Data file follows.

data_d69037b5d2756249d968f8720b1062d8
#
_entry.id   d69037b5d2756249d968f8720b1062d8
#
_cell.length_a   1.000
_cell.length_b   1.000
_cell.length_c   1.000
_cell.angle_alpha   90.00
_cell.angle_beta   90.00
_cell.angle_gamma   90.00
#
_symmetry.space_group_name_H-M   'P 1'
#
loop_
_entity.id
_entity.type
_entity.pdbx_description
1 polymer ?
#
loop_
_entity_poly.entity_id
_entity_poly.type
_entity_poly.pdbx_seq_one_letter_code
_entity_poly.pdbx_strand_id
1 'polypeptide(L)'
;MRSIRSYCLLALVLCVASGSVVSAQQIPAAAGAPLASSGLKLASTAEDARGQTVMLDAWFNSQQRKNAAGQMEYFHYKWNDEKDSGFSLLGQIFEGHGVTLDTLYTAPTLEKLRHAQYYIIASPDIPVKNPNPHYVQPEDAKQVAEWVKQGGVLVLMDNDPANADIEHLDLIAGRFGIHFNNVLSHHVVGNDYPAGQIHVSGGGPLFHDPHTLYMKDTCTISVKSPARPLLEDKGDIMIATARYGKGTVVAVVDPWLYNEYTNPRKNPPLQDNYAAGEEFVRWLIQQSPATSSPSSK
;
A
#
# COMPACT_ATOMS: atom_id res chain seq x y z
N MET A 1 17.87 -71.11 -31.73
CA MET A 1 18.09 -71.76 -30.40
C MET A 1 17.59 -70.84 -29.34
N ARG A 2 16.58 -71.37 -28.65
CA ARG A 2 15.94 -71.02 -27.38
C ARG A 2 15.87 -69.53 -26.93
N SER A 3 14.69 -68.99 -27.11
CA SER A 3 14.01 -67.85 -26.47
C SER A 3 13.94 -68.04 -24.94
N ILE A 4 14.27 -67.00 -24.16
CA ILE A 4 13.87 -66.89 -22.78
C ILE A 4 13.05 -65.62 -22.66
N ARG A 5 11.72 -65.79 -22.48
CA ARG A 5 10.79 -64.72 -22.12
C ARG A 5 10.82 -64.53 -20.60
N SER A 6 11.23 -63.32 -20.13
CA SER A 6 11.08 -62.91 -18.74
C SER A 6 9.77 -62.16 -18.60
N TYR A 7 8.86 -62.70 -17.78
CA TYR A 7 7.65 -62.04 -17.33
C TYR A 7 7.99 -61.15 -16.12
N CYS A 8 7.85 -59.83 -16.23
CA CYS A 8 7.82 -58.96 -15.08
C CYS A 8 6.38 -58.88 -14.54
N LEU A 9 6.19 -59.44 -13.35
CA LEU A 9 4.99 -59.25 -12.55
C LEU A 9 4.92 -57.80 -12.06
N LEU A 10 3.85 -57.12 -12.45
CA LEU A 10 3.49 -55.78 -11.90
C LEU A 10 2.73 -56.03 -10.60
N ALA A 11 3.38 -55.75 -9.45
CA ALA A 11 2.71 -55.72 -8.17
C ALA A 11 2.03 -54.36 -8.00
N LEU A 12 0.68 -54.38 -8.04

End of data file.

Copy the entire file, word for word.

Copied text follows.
data_d69037b5d2756249d968f8720b1062d8
#
_entry.id   d69037b5d2756249d968f8720b1062d8
#
_cell.length_a   1.000
_cell.length_b   1.000
_cell.length_c   1.000
_cell.angle_alpha   90.00
_cell.angle_beta   90.00
_cell.angle_gamma   90.00
#
_symmetry.space_group_name_H-M   'P 1'
#
loop_
_entity.id
_entity.type
_entity.pdbx_description
1 polymer ?
#
loop_
_entity_poly.entity_id
_entity_poly.type
_entity_poly.pdbx_seq_one_letter_code
_entity_poly.pdbx_strand_id
1 'polypeptide(L)'
;MRSIRSYCLLALVLCVASGSVVSAQQIPAAAGAPLASSGLKLASTAEDARGQTVMLDAWFNSQQRKNAAGQMEYFHYKWNDEKDSGFSLLGQIFEGHGVTLDTLYTAPTLEKLRHAQYYIIASPDIPVKNPNPHYVQPEDAKQVAEWVKQGGVLVLMDNDPANADIEHLDLIAGRFGIHFNNVLSHHVVGNDYPAGQIHVSGGGPLFHDPHTLYMKDTCTISVKSPARPLLEDKGDIMIATARYGKGTVVAVVDPWLYNEYTNPRKNPPLQDNYAAGEEFVRWLIQQSPATSSPSSK
;
A
#
# COMPACT_ATOMS: atom_id res chain seq x y z
N MET A 1 17.87 -71.11 -31.73
CA MET A 1 18.09 -71.76 -30.40
C MET A 1 17.59 -70.84 -29.34
N ARG A 2 16.58 -71.37 -28.65
CA ARG A 2 15.94 -71.02 -27.38
C ARG A 2 15.87 -69.53 -26.93
N SER A 3 14.69 -68.99 -27.11
CA SER A 3 14.01 -67.85 -26.47
C SER A 3 13.94 -68.04 -24.94
N ILE A 4 14.27 -67.00 -24.16
CA ILE A 4 13.87 -66.89 -22.78
C ILE A 4 13.05 -65.62 -22.66
N ARG A 5 11.72 -65.79 -22.48
CA ARG A 5 10.79 -64.72 -22.12
C ARG A 5 10.82 -64.53 -20.60
N SER A 6 11.23 -63.32 -20.13
CA SER A 6 11.08 -62.91 -18.74
C SER A 6 9.77 -62.16 -18.60
N TYR A 7 8.86 -62.70 -17.78
CA TYR A 7 7.65 -62.04 -17.33
C TYR A 7 7.99 -61.15 -16.12
N CYS A 8 7.85 -59.83 -16.23
CA CYS A 8 7.82 -58.96 -15.08
C CYS A 8 6.38 -58.88 -14.54
N LEU A 9 6.19 -59.44 -13.35
CA LEU A 9 4.99 -59.25 -12.55
C LEU A 9 4.92 -57.80 -12.06
N LEU A 10 3.85 -57.12 -12.45
CA LEU A 10 3.49 -55.78 -11.90
C LEU A 10 2.73 -56.03 -10.60
N ALA A 11 3.38 -55.75 -9.45
CA ALA A 11 2.71 -55.72 -8.17
C ALA A 11 2.03 -54.36 -8.00
N LEU A 12 0.68 -54.38 -8.04